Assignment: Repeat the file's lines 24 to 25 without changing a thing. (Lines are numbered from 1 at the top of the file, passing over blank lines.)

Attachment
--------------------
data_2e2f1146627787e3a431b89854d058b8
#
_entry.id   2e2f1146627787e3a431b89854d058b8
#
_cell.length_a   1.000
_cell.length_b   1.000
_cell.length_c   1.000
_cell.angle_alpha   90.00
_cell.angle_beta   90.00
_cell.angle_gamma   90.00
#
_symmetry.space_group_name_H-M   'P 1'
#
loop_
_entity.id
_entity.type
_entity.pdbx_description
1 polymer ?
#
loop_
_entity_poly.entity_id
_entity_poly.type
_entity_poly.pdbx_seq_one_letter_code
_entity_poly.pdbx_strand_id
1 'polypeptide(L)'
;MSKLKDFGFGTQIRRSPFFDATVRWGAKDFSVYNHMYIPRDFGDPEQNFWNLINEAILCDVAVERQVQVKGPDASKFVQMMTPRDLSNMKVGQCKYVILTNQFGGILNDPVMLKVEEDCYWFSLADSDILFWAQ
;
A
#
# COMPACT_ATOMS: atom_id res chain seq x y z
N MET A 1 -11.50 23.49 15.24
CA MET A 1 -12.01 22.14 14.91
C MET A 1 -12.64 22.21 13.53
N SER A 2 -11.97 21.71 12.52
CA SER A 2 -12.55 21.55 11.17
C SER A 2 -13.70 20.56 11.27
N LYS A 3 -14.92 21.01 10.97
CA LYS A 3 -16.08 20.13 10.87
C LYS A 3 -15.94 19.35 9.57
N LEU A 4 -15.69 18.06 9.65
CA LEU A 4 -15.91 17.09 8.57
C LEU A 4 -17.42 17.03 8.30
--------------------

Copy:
_entity_poly.pdbx_strand_id
1 'polypeptide(L)'